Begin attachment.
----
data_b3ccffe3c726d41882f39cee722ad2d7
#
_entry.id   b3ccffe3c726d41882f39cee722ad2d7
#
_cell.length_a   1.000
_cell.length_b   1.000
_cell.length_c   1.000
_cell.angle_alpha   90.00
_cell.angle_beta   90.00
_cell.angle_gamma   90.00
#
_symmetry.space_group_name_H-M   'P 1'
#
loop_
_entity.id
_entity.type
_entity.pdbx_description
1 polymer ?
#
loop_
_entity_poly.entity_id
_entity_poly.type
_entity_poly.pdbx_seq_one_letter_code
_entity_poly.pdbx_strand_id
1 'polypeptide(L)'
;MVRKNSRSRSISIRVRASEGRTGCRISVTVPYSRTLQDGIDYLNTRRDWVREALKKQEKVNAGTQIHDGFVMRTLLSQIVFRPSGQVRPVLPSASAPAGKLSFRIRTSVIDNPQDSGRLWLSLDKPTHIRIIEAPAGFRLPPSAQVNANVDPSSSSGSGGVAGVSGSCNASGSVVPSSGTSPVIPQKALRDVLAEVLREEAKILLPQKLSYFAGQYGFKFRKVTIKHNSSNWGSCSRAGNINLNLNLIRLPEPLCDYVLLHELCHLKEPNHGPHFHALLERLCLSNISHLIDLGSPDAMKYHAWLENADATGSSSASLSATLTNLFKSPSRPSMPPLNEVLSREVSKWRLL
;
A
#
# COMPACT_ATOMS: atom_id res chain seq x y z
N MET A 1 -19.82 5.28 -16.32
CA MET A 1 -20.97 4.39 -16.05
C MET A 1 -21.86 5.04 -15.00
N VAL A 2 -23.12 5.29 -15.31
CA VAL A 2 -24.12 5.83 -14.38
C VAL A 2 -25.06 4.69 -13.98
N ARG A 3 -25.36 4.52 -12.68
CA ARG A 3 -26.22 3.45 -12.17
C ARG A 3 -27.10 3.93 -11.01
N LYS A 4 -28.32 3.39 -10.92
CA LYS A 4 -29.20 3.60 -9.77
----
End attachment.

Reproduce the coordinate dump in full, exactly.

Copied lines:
data_b3ccffe3c726d41882f39cee722ad2d7
#
_entry.id   b3ccffe3c726d41882f39cee722ad2d7
#
_cell.length_a   1.000
_cell.length_b   1.000
_cell.length_c   1.000
_cell.angle_alpha   90.00
_cell.angle_beta   90.00
_cell.angle_gamma   90.00
#
_symmetry.space_group_name_H-M   'P 1'
#
loop_
_entity.id
_entity.type
_entity.pdbx_description
1 polymer ?
#
loop_
_entity_poly.entity_id
_entity_poly.type
_entity_poly.pdbx_seq_one_letter_code
_entity_poly.pdbx_strand_id
1 'polypeptide(L)'
;MVRKNSRSRSISIRVRASEGRTGCRISVTVPYSRTLQDGIDYLNTRRDWVREALKKQEKVNAGTQIHDGFVMRTLLSQIVFRPSGQVRPVLPSASAPAGKLSFRIRTSVIDNPQDSGRLWLSLDKPTHIRIIEAPAGFRLPPSAQVNANVDPSSSSGSGGVAGVSGSCNASGSVVPSSGTSPVIPQKALRDVLAEVLREEAKILLPQKLSYFAGQYGFKFRKVTIKHNSSNWGSCSRAGNINLNLNLIRLPEPLCDYVLLHELCHLKEPNHGPHFHALLERLCLSNISHLIDLGSPDAMKYHAWLENADATGSSSASLSATLTNLFKSPSRPSMPPLNEVLSREVSKWRLL
;
A
#
# COMPACT_ATOMS: atom_id res chain seq x y z
N MET A 1 -19.82 5.28 -16.32
CA MET A 1 -20.97 4.39 -16.05
C MET A 1 -21.86 5.04 -15.00
N VAL A 2 -23.12 5.29 -15.31
CA VAL A 2 -24.12 5.83 -14.38
C VAL A 2 -25.06 4.69 -13.98
N ARG A 3 -25.36 4.52 -12.68
CA ARG A 3 -26.22 3.45 -12.17
C ARG A 3 -27.10 3.93 -11.01
N LYS A 4 -28.32 3.39 -10.92
CA LYS A 4 -29.20 3.60 -9.77